Sign in with
Sign up | Sign in

Conclusion

RAID Scaling Charts, Part 1
By

\

Creating the ideal environment for a high-performance RAID array isn’t just a matter of grabbing components and putting together a test system. Our workstation-class system with Areca’s ARC-1220 SATA RAID controller might be a perfect platform on paper, but it maxes out at less than 500 MB/s interface bandwidth, less than 400 MB/s read speed, and 275 MB/s write speed. Using five hard drives will give you maximum RAID 0 performance for this given system. However, we’re sure that a RAID solution on a different platform, or one optimized for RAID 0, could scale up even more. Part 2 of this article will show that the Areca controller has actually been fine-tuned for RAID 5 and RAID 6 operation, not RAID 0 and RAID 1.

The test system provided an ideal basis for exceptional results in our I/O benchmarks, as each added hard drive increased performance quite a lot. Clearly, Areca’s ARC-1220 is very well suited for database applications or environments with high I/O loads.

Although data transfer rates scaled up nicely with a handful of hard drives, the average access time clearly suffered from the high drive count. Depending on the head position of each drive, the access time in a RAID array is close to the longest access time of all the drives, plus protocol overhead. As a result, a drive array with multiple hard drives doesn’t make a lot of sense for high-end enthusiast PCs. Using Flash-based hard drives might be a wiser choice for high-performance arrays in the near future. In the meantime, selecting WD’s 10,000 RPM Raptor can shorten access times, though at a high cost.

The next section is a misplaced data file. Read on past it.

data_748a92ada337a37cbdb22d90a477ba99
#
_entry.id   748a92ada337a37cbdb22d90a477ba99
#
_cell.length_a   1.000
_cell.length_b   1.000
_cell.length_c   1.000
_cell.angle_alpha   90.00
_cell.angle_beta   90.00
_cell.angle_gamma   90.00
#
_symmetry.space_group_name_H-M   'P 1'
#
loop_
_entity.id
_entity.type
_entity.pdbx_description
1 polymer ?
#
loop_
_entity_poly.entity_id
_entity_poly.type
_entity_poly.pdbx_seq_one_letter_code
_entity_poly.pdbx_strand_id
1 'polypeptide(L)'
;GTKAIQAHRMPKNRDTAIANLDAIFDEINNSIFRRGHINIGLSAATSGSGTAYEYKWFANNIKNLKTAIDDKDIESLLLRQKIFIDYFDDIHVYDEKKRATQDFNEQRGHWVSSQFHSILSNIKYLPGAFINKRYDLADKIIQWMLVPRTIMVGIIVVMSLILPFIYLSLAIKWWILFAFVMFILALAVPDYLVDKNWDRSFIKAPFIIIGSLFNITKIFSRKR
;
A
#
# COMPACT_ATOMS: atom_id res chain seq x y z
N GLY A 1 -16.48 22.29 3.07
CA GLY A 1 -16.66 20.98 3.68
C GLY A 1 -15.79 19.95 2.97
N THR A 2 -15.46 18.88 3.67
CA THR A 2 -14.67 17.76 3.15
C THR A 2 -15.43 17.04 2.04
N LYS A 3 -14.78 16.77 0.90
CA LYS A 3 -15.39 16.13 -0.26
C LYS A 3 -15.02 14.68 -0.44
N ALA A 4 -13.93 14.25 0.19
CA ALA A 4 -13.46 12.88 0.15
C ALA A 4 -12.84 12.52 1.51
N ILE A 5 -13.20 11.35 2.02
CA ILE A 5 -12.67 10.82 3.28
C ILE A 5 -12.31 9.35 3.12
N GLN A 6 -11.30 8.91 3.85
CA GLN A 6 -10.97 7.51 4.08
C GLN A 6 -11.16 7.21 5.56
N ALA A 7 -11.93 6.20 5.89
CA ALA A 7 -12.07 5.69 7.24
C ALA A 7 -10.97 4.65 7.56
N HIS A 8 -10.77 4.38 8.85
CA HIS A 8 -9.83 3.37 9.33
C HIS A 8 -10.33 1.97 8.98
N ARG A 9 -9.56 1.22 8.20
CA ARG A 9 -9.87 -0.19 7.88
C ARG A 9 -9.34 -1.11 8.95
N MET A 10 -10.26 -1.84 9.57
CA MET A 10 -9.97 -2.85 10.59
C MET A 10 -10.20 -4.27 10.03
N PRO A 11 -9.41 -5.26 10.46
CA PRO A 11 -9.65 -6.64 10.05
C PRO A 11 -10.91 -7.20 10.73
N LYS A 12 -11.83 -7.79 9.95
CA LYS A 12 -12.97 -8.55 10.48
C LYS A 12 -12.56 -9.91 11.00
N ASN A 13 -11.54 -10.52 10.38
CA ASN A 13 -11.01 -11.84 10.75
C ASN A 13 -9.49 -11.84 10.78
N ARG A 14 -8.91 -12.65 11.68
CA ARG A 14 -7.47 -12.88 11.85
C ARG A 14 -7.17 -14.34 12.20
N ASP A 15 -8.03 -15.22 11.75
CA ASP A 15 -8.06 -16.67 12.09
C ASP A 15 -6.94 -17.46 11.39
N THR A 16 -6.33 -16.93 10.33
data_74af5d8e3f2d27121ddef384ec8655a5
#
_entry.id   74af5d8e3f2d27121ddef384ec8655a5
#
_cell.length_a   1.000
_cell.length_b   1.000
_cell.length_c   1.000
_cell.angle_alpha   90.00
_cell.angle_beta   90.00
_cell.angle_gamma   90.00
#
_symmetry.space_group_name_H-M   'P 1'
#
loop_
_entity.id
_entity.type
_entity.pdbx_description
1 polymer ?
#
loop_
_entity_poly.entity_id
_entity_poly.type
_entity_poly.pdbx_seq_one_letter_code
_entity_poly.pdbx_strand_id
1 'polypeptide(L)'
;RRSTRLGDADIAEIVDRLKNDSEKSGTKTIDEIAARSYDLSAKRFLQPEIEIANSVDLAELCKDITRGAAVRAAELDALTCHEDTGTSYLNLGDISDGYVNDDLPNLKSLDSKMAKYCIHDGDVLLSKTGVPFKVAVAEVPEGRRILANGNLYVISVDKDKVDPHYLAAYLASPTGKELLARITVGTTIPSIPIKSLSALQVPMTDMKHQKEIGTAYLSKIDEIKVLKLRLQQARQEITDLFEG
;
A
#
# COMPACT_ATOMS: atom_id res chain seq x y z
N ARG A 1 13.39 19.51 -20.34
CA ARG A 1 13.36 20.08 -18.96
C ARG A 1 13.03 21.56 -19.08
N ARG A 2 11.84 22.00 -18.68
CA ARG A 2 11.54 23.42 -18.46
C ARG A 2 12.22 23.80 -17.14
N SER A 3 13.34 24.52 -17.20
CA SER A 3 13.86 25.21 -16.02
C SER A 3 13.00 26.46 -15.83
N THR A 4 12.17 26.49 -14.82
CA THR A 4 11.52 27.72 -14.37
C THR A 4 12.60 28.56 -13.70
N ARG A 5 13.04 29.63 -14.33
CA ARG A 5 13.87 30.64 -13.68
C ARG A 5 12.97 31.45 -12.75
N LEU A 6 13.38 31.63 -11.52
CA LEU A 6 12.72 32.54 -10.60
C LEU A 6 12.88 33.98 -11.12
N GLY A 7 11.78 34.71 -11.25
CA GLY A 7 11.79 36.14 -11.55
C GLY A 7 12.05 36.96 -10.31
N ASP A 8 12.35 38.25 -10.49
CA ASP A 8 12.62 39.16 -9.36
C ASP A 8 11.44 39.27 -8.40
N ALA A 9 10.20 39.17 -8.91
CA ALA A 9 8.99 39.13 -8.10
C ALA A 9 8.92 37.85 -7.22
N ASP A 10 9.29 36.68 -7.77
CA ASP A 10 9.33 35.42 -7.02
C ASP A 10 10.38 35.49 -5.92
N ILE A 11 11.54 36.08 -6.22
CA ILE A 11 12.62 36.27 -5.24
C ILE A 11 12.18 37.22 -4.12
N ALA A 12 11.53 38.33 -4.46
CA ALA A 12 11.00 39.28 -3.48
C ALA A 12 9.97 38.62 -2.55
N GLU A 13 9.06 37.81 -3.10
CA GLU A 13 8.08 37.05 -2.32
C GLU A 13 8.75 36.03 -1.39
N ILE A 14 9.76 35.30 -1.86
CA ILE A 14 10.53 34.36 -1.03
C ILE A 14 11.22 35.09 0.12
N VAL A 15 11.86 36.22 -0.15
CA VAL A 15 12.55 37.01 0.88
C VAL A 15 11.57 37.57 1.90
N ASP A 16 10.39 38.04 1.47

Join our discussion on this topic

Display 2 comments.
This thread is closed for comments
  • 0 Hide
    HansVonOhain , May 11, 2010 12:03 AM
    Great Article, very informative.
  • 0 Hide
    Anonymous , February 18, 2012 3:43 PM
    pointless test no comparison between raid and single drive